In depth: Chinese pork imports remain in the shadow of 2016
While still well above 2015 levels, the Chinese pork import market has fallen behind the exceptional performance of 2016 in recent months. With China the largest single country pork importer, what might this mean for the UK and global pork market?
In Q3, shipments of fresh/frozen pork were down a substantial 50% on year earlier levels, at 258,000 tonnes. Virtually all suppliers were affected, with German shipments in particular declining 63%. This meant Spain became the largest single country supplier, though its shipments were still around a third less than during the same period last year. Even the UK shipped a modest 1% less according to Chinese customs; despite UK pork exports to China still recording year-on-year growth in the available HMRC July and August data.
Chinese pig offal imports were also affected by the decline in demand, and fell 18% on 2016 levels during Q3, to 291,000 tonnes. Most of this decline was driven by fewer shipments from the US and Germany.
Some recovery in domestic production is thought to be causing imports to fall below the exceptional levels of 2016. This is despite the Chinese government reporting sow numbers to be behind year earlier levels throughout this year. The latest USDA forecasts also anticipate a 3% year-on-year decline in pig numbers for the beginning of 2018. Increasing consolidation is expected to be improving the efficiency of production, therefore enabling output to rise. The latest USDA forecasts anticipate Chinese pork production will rise both this year (+ 0.5 million tonnes) and next (+ 1.2 million tonnes).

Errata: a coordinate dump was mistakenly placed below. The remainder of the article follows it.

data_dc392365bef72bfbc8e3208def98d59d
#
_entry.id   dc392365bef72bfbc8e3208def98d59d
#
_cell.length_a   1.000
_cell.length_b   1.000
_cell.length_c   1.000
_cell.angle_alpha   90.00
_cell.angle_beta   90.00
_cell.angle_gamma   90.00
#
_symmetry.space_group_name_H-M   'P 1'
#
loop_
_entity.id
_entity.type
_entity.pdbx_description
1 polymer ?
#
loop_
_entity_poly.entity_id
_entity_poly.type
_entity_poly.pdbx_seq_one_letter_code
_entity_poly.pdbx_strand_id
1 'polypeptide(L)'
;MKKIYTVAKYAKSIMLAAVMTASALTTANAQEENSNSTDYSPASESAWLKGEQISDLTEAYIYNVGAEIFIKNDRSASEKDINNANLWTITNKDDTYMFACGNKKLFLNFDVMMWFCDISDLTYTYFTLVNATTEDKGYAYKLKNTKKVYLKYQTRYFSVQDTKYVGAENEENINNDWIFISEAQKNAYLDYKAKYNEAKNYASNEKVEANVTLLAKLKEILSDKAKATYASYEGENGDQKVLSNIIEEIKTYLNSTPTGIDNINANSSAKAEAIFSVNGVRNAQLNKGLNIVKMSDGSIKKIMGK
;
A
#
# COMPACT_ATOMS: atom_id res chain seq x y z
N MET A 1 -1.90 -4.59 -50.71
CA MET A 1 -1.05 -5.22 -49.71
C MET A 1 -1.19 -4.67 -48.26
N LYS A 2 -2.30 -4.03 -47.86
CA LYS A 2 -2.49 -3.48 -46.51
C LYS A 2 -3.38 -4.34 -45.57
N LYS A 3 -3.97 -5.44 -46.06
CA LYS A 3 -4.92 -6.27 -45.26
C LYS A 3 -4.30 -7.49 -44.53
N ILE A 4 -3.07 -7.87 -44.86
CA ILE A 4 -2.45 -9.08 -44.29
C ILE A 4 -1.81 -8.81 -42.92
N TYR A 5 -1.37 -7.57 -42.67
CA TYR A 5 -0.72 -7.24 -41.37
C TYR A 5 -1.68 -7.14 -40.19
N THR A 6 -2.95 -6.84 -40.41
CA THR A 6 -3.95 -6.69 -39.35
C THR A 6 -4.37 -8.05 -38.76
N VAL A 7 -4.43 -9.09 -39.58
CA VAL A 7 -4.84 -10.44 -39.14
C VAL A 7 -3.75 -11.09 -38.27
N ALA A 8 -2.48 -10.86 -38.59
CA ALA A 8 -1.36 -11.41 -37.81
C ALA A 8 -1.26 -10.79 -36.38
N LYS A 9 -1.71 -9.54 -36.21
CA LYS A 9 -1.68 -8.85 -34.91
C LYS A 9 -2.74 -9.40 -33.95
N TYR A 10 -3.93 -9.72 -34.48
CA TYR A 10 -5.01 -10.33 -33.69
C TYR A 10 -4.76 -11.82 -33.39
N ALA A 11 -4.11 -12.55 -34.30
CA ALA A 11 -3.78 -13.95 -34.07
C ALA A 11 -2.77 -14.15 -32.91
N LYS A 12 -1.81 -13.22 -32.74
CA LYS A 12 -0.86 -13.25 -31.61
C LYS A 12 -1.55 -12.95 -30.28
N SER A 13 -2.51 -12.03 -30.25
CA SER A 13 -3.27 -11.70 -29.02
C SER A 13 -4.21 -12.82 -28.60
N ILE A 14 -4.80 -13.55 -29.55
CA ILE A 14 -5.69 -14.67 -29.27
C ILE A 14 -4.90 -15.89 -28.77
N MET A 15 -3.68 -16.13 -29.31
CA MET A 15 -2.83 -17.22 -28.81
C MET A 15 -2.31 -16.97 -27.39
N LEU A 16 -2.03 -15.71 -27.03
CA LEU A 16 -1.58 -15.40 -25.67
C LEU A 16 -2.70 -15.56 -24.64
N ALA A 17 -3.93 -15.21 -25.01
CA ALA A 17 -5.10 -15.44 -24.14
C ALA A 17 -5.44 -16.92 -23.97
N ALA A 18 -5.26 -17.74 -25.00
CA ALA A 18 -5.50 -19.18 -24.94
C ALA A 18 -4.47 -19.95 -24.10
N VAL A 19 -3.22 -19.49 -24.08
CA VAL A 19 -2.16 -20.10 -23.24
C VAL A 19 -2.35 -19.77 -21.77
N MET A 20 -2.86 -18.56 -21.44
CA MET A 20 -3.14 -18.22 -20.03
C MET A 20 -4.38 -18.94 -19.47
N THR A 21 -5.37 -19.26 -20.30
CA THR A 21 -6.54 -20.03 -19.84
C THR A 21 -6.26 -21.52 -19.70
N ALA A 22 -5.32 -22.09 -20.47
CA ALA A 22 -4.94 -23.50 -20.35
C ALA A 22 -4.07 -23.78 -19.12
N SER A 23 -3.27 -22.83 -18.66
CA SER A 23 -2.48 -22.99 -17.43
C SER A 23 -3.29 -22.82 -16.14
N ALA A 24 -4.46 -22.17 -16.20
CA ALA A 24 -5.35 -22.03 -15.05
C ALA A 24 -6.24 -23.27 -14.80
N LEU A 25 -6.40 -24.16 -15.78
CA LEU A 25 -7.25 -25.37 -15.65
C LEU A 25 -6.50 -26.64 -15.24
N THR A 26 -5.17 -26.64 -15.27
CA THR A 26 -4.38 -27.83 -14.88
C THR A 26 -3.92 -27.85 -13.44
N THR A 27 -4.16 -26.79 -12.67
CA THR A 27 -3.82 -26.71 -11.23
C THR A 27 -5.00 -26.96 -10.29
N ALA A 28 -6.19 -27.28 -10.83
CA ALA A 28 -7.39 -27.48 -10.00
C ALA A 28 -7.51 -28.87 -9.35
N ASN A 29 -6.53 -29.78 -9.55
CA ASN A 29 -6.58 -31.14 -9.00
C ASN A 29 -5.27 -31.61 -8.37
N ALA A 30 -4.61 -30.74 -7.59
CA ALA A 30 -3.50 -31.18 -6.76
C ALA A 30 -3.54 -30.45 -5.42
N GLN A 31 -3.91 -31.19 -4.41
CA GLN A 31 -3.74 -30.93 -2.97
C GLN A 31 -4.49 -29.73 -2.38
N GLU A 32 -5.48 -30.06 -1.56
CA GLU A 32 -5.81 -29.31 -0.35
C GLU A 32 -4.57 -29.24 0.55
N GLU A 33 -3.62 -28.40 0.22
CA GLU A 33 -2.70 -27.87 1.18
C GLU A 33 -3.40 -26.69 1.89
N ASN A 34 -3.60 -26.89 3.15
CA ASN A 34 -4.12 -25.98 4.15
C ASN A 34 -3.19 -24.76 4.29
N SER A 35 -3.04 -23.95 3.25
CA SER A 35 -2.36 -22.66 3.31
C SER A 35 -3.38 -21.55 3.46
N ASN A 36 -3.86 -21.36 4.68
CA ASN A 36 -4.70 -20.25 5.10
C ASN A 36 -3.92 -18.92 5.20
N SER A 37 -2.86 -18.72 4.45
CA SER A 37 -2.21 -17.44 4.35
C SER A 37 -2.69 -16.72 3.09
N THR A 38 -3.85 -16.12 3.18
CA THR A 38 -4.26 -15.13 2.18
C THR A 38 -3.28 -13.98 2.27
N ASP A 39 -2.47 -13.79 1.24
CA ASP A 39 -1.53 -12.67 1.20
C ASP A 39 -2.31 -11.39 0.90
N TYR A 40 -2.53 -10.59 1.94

Compounding the increasing production, consumer demand is thought to be stagnating. While a modest increase (+2%) is anticipated in 2018, reflecting increasing supply and urbanisation, consumption in cities is thought to be saturated. Middle class urban consumers are reportedly switching away from pork towards beef, lamb, and seafood. Hence, pork’s market share is expected to decline moving forwards.
Altogether, the largely stagnant consumption and rising domestic production is expected to translate into lower imports. In particular, increasing domestic production is expected to put further pressure on the Chinese pork price, increasing its price competitiveness compared with imported alternatives.
As such, the latest USDA forecasts anticipate a 24% year-on-year decline in Chinese pork imports for 2017, and a further 3% decline in 2018. Shipments for the year to date currently stand 28% behind year earlier levels, which suggests there may be some stabilisation of volumes in the final quarter. However, this is not expected to continue into 2018. A temporary oversupply on the market is anticipated early next year, with some farm closures in restricted areas now required by the end of 2017. This will result in pigs that cannot be relocated being slaughtered, temporarily further boosting domestic supplies on the market.
These developments could prove particularly challenging for the EU pork market, which supplies two thirds of China’s pork imports. This could especially be the case as US production expands, which may increase competition for market space. Nonetheless, for UK exports, prospects may be more favourable considering the UK has been noticeably less affected by the downturn in the Chinese market so far this year.
Bethan Wilkins, Analyst
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